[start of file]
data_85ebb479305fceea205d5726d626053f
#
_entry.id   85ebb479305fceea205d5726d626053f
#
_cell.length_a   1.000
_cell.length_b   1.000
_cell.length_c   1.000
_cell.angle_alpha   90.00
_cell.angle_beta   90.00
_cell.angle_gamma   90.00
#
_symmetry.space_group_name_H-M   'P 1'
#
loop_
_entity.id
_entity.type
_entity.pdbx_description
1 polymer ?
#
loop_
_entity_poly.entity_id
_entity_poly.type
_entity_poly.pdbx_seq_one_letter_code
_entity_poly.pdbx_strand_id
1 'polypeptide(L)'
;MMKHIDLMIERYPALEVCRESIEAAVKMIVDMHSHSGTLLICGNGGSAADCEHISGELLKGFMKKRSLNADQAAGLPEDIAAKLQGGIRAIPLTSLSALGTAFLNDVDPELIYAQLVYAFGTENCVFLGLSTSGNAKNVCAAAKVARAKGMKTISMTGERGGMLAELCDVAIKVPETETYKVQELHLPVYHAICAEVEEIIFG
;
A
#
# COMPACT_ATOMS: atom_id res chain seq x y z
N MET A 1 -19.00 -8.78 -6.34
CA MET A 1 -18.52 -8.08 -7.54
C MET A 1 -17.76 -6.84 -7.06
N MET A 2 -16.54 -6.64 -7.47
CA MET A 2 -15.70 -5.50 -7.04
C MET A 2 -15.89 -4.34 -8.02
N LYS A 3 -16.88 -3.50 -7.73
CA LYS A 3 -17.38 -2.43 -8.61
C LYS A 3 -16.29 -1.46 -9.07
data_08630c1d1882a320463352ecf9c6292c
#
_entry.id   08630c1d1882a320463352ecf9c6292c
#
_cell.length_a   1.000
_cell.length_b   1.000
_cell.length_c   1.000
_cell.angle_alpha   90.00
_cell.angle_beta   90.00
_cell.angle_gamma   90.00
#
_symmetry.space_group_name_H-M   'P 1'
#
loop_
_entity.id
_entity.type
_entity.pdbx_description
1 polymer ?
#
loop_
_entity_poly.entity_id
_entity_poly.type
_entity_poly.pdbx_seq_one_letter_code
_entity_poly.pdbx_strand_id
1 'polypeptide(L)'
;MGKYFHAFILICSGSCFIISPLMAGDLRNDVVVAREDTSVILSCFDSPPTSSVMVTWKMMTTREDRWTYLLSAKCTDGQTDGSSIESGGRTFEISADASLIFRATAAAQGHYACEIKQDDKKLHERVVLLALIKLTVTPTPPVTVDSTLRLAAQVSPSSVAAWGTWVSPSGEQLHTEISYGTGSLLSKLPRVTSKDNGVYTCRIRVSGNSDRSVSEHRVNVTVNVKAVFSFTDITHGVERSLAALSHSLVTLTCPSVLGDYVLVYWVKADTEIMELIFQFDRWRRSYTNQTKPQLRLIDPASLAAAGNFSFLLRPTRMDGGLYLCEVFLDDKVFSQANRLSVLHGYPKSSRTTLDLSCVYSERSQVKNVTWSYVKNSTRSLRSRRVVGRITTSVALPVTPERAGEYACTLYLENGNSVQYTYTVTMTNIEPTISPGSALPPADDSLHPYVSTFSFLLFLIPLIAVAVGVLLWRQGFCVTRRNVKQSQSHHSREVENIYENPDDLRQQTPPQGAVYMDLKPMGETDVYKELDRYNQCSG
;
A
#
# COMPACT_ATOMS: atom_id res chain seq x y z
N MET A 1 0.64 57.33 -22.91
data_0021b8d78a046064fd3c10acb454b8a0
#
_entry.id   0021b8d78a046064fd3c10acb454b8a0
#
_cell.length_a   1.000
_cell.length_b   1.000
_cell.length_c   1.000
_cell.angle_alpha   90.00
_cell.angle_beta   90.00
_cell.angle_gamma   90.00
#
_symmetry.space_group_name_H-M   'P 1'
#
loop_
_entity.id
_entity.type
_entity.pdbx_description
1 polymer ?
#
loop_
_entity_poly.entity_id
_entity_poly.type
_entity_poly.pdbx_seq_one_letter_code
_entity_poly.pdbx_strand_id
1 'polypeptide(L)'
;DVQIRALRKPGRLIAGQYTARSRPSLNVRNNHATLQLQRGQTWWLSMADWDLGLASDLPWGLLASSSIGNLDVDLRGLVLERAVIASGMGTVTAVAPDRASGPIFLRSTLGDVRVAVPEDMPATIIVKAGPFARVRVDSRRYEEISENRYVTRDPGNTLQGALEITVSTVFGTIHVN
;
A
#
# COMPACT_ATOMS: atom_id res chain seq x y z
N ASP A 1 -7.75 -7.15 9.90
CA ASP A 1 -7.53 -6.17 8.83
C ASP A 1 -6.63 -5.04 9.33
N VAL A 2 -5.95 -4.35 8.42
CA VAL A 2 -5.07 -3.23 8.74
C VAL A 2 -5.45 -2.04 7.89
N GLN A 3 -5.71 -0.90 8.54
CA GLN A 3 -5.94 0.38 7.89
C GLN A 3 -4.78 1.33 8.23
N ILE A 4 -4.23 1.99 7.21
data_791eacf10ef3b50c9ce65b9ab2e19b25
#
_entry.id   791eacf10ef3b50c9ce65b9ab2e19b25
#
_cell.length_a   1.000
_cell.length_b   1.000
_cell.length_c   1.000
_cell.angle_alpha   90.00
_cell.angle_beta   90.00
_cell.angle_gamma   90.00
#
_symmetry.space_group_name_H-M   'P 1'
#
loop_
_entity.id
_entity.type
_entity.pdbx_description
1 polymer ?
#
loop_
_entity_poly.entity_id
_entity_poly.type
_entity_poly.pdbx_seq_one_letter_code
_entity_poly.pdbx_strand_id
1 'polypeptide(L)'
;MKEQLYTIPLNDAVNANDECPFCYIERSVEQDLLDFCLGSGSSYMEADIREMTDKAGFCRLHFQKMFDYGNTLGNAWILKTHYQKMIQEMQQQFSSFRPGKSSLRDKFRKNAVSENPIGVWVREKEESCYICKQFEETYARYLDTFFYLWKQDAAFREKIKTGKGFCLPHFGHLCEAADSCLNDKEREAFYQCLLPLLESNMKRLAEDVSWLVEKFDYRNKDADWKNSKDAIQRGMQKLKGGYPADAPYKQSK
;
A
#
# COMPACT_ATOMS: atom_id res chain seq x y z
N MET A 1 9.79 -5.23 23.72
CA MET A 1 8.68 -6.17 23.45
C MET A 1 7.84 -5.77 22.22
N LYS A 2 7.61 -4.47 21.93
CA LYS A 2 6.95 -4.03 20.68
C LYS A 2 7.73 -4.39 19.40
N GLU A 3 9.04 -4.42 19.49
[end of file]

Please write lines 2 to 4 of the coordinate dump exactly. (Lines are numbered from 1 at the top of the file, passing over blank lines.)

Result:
#
_entry.id   85ebb479305fceea205d5726d626053f
#